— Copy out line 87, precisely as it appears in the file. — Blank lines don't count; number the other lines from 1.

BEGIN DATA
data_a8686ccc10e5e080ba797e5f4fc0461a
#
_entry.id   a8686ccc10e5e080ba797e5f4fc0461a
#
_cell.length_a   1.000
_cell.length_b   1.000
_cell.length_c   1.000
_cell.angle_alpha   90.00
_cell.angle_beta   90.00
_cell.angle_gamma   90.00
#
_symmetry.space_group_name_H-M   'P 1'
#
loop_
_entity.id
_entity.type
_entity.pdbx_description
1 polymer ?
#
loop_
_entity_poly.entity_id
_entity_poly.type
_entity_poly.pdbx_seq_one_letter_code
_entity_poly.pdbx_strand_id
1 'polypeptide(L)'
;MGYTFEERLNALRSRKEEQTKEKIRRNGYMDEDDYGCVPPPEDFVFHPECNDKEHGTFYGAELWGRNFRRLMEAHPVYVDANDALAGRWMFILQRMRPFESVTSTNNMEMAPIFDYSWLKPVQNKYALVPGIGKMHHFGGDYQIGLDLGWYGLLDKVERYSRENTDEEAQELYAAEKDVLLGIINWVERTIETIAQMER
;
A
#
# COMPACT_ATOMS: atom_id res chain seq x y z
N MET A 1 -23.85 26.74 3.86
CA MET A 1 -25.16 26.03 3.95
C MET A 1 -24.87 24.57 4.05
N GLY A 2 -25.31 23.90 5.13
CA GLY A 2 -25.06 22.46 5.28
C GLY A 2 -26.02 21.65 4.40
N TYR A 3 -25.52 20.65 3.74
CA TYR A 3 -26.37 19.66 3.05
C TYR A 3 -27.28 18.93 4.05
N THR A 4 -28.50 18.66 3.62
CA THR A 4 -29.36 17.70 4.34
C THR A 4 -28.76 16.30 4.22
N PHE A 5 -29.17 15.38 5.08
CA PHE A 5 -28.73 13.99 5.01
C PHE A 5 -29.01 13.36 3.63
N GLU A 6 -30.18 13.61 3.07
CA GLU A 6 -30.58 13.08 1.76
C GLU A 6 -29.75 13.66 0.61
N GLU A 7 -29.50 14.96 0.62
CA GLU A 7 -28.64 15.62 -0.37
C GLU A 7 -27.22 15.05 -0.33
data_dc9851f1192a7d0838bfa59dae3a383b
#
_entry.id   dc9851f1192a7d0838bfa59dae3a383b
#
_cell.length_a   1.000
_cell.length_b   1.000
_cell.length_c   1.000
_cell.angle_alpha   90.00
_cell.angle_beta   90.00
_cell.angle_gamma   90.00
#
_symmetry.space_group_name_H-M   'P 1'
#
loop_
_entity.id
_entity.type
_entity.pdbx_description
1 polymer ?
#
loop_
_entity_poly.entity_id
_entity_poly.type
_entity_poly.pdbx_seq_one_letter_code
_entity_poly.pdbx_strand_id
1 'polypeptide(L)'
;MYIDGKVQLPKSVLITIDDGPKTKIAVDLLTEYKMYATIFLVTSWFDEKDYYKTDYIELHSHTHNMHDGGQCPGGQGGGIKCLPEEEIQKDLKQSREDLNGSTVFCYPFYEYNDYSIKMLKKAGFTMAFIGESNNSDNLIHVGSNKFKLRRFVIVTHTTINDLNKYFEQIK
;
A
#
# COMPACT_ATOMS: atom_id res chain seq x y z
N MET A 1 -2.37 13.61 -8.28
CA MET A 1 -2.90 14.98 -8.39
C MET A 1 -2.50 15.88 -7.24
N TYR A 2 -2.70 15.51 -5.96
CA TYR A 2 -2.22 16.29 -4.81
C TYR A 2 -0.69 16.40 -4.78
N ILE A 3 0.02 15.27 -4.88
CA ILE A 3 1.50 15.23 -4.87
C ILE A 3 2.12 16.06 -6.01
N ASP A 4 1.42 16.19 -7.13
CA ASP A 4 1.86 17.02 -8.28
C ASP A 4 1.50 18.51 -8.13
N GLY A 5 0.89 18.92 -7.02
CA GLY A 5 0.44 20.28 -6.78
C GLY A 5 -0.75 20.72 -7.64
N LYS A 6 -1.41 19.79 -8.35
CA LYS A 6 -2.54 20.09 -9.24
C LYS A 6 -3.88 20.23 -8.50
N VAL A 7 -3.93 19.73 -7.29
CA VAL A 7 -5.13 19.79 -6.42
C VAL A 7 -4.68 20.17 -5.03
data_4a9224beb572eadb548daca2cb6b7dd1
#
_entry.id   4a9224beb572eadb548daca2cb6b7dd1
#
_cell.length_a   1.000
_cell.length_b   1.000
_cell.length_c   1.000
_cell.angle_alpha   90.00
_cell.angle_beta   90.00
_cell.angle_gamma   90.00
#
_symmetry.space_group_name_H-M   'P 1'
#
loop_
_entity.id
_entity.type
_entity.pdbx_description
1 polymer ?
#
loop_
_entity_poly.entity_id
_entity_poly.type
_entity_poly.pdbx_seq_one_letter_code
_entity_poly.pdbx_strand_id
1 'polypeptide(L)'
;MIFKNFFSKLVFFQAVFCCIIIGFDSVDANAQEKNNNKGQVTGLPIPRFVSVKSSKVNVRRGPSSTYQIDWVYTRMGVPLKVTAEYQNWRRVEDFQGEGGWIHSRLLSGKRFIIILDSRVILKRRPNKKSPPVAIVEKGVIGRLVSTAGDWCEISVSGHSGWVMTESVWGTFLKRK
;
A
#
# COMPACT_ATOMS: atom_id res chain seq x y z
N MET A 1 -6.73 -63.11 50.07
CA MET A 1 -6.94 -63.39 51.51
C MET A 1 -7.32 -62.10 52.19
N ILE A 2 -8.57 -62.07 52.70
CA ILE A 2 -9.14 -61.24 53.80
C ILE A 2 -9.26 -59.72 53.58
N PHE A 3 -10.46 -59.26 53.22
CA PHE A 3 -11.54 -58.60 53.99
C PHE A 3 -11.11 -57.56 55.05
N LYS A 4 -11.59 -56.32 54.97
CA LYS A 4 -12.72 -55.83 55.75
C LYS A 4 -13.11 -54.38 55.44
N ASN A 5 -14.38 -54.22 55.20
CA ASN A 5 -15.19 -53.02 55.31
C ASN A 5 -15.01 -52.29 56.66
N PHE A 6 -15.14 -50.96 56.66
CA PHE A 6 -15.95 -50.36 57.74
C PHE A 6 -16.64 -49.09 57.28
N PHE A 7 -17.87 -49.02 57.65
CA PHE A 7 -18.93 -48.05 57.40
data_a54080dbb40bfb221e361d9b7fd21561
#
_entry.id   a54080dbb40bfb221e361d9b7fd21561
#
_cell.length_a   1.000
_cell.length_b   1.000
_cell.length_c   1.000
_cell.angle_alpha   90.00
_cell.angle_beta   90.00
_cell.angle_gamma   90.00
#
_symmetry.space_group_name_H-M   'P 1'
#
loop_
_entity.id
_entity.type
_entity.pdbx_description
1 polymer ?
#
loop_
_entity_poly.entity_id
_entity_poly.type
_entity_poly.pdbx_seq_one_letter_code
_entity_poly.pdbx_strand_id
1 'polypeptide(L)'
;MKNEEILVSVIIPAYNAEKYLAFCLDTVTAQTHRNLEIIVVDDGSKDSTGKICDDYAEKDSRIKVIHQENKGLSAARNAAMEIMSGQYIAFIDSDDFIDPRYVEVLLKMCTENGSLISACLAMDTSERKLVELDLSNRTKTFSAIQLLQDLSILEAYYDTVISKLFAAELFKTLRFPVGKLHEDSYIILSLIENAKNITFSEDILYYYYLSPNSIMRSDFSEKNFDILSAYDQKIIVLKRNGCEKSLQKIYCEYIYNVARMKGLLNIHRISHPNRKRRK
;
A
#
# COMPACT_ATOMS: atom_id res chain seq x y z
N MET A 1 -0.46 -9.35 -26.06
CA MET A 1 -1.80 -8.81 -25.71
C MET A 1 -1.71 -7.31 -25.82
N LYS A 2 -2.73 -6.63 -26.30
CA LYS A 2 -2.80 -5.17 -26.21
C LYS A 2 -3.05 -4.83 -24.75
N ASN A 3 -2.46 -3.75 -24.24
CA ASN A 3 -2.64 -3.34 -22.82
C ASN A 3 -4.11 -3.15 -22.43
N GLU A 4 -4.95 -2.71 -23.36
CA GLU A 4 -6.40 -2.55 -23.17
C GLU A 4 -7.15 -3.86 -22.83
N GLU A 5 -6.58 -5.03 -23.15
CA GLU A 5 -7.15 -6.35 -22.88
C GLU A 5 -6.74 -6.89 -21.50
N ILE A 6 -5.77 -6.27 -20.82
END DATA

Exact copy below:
C TYR A 2 -0.69 16.40 -4.78